QUESTIONS THAT EVERY STUDENT HAS TO PREPARE FOR AN INTERVIEW

QUESTIONS THAT EVERY STUDENT HAS TO PREPARE FOR AN INTERVIEW

QUESTIONS THAT EVERY STUDENT HAS TO PREPARE FOR AN INTERVIEW

 

Ever student waits forever before sitting in an interview. On the judgment day – the chance of their lifetime with the kingmaker on the other side of the table (or screen). Sleepless nights, endless tales, impressive flashbacks and achieved milestones – this journey finally gets a chance to be shared. If one thinks of it, every interview follows unique paths – but the foundation is the same. The following questions essentially form the foundation, in one form or another:

 

Tell me about yourself

More commonly known as TMSY, this question is the biggest and guaranteed opportunity every interview can pose. It can give a head-start or a big thud for one’s interview. The way a student deals with the question must be tactful and indicative of the student’s strengths and quirk. Every attendee is expected to be super-prepared for this question. For example, a student mentions that he/she is interested in numbers, then the introduction must essentially include quantitative metrics. Similarly, if Shyam says he is considered a comic person, his introduction must show a glimpse into his character.

Another main aspect of TMSY is to know where to stop and what not to disclose. The thumb rule is to wrap the answer in 75 seconds and have a longer version of 150 seconds. The best USPs must be communicated in the first n seconds, as air time is limited and you never know when they will stop you.

 

What are your goals?

The answer to this question must be derived from your history and in sync with the interviewing platform. Suppose Pavani is applying for a chef’s job, she will have to display herself as a foodie or an amateur cook and that she gains satisfaction out of cooking niche recipes or serving happy customers. Her history must have included a moment of inspiration or an iconic chef that gives her the chills.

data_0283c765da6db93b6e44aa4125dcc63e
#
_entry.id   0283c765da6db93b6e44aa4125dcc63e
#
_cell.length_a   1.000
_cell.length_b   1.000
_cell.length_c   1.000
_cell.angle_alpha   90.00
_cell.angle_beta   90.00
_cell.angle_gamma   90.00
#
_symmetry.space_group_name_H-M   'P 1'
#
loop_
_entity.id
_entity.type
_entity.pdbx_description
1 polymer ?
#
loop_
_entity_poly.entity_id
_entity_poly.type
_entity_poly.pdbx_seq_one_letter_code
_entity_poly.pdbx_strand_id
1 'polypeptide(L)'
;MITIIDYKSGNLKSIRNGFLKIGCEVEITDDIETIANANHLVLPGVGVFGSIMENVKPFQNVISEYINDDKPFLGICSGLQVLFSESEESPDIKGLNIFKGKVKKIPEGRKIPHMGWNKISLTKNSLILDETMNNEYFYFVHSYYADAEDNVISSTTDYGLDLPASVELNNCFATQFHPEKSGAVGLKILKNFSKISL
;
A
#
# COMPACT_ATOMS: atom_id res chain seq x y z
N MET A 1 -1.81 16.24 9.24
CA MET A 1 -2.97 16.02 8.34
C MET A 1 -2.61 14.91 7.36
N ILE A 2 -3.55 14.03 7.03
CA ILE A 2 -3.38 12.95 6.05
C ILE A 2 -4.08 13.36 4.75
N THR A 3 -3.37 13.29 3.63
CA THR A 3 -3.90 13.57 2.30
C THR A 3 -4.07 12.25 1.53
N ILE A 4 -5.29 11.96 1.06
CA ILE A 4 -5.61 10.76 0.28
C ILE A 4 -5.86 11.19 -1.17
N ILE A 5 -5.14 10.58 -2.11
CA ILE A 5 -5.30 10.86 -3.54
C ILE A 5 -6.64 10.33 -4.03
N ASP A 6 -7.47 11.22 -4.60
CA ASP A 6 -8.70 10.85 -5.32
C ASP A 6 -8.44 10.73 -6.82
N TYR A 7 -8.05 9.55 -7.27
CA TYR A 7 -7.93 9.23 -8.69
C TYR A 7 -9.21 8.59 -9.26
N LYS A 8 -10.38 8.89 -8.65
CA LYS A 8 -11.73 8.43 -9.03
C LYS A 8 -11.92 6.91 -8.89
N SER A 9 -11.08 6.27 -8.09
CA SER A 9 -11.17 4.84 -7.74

Goals may be short term and/or long term (preferably both) but must be realistic. Long term goals can be nebulous, but the more concrete they are articulated, the more impressive and happening an interview turns out.


Why do you want this job?

The answer to this question must be so structured and well-built that the job must seem tailor-fit for the candidate. The candidate’s past achievements, aspirations, emotional turn-ons, failures, strengths and any other possible attribute from the CV must be directed towards the job fitment. For example, Moumita is a Computer Science Engineer applying for a role in Media Marketing. Her answers must be well presented such that even the BigData coaching she took in her sophomore year must seem integral to her aspiration to become a Marketeer. Similarly, volunteering and participation in related events/seminars act as accelerators.


“Why should WE hire YOU?”

The answer to this question is analogous or practically the same as “What are your strengths”? The only addition is the aspiration and why you would prove to be a worthy asset who comes with a vested interest in the job/company, and that your commitment to the company is undoubtedly serious. While answering individual strengths, a candidate must be pragmatic, grounded and yet quantitatively backup strengths with stories, figures, and achievements. For example, one of Nagu’s strengths is negotiation. His answer must include the fact that his negotiation/oratory skills helped in saving Rs.xyz or sourcing Rs.xyz in sponsors or including their NGO in the rankings of three best NGOs out of 75, or some similar incident that is tangible, measurable and grand.

 

Whatever the type of interview or the situation was thrown into, general advice to students is to not complicate answers, stay honest so that they do not give in to stress, and to appear with a mesmerizing story with strong rooted evidence and motives.

 


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Sachin Chauhan

Authored by
Sachin Chauhan